The deep web keeps improving on a regular basis and new upgrades pop up every once in a while. Modern onion v3 addresses seem to be the latest hype in the industry. The v3 address represents an update from the classic v2 address and comes with a few extras.
Furthermore, the address has been tested in beta versions of Tor and results were quite successful. As a direct consequence, the protocol has been implemented into the stable and new version of the software to browse the deep web.
A few characteristics of onion v3 addresses
There are a few specific aspects that define v3 addresses. Generally speaking, they are easy to identify. First of all, they come with 56 characters. They are not shorter or longer – always the same length. Second, addresses will always end in a D – it is just how names are encoded.
If you are a regular on the deep web for privacy and anonymity, chances are you will run into new onion v3 addresses here and there, even if they are not necessarily obvious. Pay attention to these general characteristics and you will notice a difference straight away.
Directories providing access to reputable deep web links are slowly upgrading as well, as more and more providers make the switch. The Hidden Wiki is one of the largest directories of deep web links for those who need an initiation – some of the links there have already been updated based on the providers’ changes.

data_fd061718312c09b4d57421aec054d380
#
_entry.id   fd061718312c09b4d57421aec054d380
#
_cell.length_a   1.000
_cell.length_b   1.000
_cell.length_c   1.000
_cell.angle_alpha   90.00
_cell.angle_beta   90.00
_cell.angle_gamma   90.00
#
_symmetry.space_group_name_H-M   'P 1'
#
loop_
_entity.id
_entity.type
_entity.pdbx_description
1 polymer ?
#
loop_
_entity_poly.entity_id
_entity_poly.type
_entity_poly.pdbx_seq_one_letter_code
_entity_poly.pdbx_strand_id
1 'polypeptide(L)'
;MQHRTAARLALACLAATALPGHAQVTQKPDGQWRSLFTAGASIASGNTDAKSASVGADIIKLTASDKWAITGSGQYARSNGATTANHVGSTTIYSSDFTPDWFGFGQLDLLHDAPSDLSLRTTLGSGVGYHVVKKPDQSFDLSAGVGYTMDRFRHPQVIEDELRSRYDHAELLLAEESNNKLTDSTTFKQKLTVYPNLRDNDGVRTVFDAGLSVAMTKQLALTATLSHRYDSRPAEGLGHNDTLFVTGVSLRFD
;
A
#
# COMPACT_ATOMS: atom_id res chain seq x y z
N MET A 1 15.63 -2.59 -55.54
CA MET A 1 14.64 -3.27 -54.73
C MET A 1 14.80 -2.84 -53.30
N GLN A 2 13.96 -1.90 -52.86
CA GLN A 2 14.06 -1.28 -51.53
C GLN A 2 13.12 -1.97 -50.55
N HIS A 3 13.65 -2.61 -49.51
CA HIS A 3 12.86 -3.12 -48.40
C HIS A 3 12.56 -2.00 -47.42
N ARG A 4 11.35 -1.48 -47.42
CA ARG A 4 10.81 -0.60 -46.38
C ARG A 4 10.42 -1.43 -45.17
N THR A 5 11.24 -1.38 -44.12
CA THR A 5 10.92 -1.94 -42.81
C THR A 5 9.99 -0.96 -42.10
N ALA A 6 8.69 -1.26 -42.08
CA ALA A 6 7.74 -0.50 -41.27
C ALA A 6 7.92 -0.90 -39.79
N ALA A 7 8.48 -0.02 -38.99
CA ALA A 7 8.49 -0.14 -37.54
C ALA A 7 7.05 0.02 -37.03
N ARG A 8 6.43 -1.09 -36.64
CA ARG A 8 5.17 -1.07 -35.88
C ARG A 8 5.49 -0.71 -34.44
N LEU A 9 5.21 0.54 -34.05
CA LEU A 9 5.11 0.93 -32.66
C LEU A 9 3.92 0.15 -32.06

Reasons to upgrade from onion v2 addresses
Upgrading from v2 onions obviously comes with some benefits. Otherwise, no one would make the switch.
Most importantly, the cryptographic building blocks rely on modern signature algorithms. At the same time, hashing methods have also been upgraded. Protocols are much more secure and provide more privacy for those with such concerns. To help you get an idea, the classic SHA1/DH/RSA1024 has been successfully replaced by SHA3/ed25519/curve25519.
On another hand, a top notch onion address will bring in more safety and security. Impersonation will no longer affect the deep web so commonly. The introduction protocol is clearly more flexible, while the code base is now better organized on modules.
At the same time, the directory protocol is more stable. In terms of security, there will be less meta data leaks to directories and servers. The primary reason behind this upgrade is to prevent attacks. With onion v2 addresses, hidden services could have been censored based on nothing but the descriptor. This problem will no longer persist on onion v3 addresses.
Bottom line, onion v3 addresses will most likely replace all the v2 addresses. The transition is relatively slow, but things are going in the right direction. At this point, skeptics will try to find some flaws for these modern addresses as well. Nothing is perfect and they make no exception.
Indeed, they are more sophisticated and secure than the v2 alternative, but chances are Tor will keep improving in order to establish a safer browsing environment for deep web users.